Because the UK is a tough retail environment, with high rents and stiff competition from supermarkets and the internet, Fnac is looking further afield.

It’s a matter of timing. For sure we want to be in London

Eric Angiboust, Fnac

Angiboust last month returned from a trip to Brazil, where Fnac has opened seven stores.

Further expansion into Brazil is on the cards, but closer to home in Europe, the chain is now operating in Spain, Portugal, Italy, Belgium, Switzerland and two stores in Greece. The next countries on the list are in the Nordic region Austria, Norway and Sweden but this expansion will be limited to a few stores.

Fnac’s secret weapon is the early development of its internet site, fnac.com. While in the UK many retailers have suffered because they have not been able to compete with internet sales and have been slow to react to changes in consumer patterns, Fnac feels it has this covered.

Andrew Wade, retail analyst at Seymour Pierce, says: ‘If a retailer is selling commodities, they will always have to compete on price. If retailers can drive most of their sales online, whereas their stores are more about destination or showpiece to drive business, this could work.

‘Like HMV, whose new store refit means it is trying to be not just a shop but a place to hang out, this type of strategy could work. I think there will be a place for these music retailers on the high street, but it will be tough.’

Poised for revival

Verdict Research, the retail analyst and market research company, released its latest report on the UK music retail sector this month.

The report claims that music and video retailing is poised for a revival as ‘consumers adopt HD DVD technology and retailers strengthen their downloading services’.

It says the market is set to shrink for the third year running in 2007 by 2.9% to £4bn, but it claims the prospects for remaining specialists are brighter, now that many weaker players have exited the market.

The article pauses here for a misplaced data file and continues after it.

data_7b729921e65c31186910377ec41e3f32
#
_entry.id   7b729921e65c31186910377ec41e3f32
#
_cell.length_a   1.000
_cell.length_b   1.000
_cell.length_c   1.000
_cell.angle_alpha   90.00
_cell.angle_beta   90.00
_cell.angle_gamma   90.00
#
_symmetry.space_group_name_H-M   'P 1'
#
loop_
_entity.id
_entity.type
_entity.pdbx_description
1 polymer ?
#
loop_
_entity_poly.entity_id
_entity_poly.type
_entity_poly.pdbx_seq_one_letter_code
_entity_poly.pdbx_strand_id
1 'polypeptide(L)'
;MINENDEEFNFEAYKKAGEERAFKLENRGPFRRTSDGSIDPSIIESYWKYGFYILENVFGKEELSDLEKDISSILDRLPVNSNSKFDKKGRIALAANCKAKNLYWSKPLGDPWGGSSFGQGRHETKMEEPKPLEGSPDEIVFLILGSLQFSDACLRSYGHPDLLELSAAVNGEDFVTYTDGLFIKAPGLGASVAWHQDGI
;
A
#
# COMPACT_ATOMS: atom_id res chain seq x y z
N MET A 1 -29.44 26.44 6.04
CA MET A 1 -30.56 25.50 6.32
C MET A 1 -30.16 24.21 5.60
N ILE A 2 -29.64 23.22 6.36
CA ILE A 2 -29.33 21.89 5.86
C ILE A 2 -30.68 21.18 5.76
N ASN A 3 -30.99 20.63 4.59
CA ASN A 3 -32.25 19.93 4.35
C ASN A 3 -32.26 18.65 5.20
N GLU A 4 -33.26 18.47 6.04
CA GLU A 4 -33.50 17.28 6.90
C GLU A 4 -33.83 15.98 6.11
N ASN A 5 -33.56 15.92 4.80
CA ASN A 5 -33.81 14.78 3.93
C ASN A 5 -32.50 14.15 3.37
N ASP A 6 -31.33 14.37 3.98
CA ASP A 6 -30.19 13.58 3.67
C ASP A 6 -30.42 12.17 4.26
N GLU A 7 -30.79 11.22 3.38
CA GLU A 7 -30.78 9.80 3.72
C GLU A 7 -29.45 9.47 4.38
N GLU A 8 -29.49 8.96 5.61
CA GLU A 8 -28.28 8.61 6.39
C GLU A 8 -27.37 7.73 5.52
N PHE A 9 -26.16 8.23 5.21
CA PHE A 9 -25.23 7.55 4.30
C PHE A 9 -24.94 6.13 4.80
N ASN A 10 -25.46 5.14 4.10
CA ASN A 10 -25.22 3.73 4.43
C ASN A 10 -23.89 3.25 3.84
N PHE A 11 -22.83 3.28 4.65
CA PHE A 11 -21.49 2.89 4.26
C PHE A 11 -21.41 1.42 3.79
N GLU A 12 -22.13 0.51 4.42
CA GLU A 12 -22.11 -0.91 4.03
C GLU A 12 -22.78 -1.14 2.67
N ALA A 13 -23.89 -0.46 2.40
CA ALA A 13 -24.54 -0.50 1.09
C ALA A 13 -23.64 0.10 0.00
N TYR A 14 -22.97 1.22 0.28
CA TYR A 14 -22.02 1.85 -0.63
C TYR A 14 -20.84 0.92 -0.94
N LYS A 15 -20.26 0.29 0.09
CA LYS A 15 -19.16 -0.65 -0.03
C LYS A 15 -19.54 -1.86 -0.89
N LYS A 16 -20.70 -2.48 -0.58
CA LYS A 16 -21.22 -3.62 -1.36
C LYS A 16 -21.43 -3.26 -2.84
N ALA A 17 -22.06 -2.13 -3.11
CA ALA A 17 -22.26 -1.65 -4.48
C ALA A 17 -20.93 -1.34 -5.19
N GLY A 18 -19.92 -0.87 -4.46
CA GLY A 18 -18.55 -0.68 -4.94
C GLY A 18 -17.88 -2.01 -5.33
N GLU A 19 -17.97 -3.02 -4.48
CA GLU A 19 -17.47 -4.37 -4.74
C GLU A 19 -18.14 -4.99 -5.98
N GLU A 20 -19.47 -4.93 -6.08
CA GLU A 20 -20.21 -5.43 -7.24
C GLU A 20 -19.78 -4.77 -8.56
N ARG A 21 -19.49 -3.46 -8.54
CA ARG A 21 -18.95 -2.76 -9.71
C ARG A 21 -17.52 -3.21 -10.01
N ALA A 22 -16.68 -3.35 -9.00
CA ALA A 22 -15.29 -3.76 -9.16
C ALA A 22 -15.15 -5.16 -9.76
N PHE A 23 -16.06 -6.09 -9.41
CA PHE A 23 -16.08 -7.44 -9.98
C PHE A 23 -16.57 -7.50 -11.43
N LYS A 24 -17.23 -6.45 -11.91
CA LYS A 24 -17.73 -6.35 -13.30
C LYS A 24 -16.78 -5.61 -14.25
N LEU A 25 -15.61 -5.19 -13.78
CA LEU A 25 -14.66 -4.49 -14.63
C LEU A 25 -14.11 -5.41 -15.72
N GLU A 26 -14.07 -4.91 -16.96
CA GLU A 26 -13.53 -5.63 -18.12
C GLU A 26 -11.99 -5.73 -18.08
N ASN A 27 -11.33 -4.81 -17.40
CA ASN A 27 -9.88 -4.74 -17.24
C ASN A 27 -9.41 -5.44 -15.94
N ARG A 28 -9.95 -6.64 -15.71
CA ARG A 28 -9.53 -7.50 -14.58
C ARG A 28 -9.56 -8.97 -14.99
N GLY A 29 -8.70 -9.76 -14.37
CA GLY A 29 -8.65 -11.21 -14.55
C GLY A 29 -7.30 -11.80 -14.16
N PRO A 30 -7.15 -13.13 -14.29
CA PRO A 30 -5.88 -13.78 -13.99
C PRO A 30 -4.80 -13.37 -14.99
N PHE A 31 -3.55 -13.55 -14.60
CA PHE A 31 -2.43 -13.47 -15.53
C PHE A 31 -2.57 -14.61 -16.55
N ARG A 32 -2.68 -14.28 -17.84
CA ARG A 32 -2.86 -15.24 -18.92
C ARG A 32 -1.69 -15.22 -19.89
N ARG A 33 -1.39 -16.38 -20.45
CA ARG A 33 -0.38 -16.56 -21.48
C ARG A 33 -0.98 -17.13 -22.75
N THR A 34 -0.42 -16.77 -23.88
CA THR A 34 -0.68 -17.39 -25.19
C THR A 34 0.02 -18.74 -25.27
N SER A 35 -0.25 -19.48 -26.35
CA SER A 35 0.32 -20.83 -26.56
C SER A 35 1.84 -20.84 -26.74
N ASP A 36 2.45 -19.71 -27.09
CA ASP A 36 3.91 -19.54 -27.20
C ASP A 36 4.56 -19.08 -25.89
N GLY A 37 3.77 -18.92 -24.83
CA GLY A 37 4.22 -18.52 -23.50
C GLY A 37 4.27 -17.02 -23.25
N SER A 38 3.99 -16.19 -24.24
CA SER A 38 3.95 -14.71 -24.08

Nick Gladding, lead analyst at Verdict, says: ‘While piracy will continue and CD volumes decline further, retailers generally are better placed to cope with new market challenges.’

Although in the last 12 months in the UK, the collapse of Music Zone and Fopp and the closure of many independent retailers should point to bad times ahead for the sector as a whole, Verdict argues that this loss of competition will make business better for those left.

Gladding says: ‘HMV is developing a more compelling in-store and online shopping experience, while Virgin, whose stores are now being rebranded Zavvi following the sale of the business to its management, should emerge a stronger retailer, shorn of loss-making stores.’

He adds: ‘As hardware and software prices fall to mass-market levels and more titles become available, sales will start to rise faster.’

Statistics show that by 2012, downloads in the UK are set to reach £600m and account for 13.5% of the total music and video market up from 4.1% today.

‘Longer-term prospects for the market look brighter,’ says Gladding. ‘The music and video market has had a rough ride of late, and some onlookers have been quick to write off its future prospects.

While Verdict believes the market will not reach its previous peaks and acknowledges that piracy is here to stay, the retail analysts argue that much of the recent turbulence is a result of a fundamental shift in the market model away from physical media towards digital.

For Fnac, internet sales have grown by 28% to €364m (£254m) in 2006, and it hopes to increase this, as well as concentrate on its store roll-out worldwide. Last year it reported a revenue of €4.5bn (£3.1bn) and an operating income of €170m (£118m).

Fnac is particularly proud of its new store in the centre of Paris, where it attracted Apple to open its only shop in France, on St Germain.

Fnac may not be looking at the UK yet, but when it does, the music and electrical market may have picked up enough to make it more of an attractive option.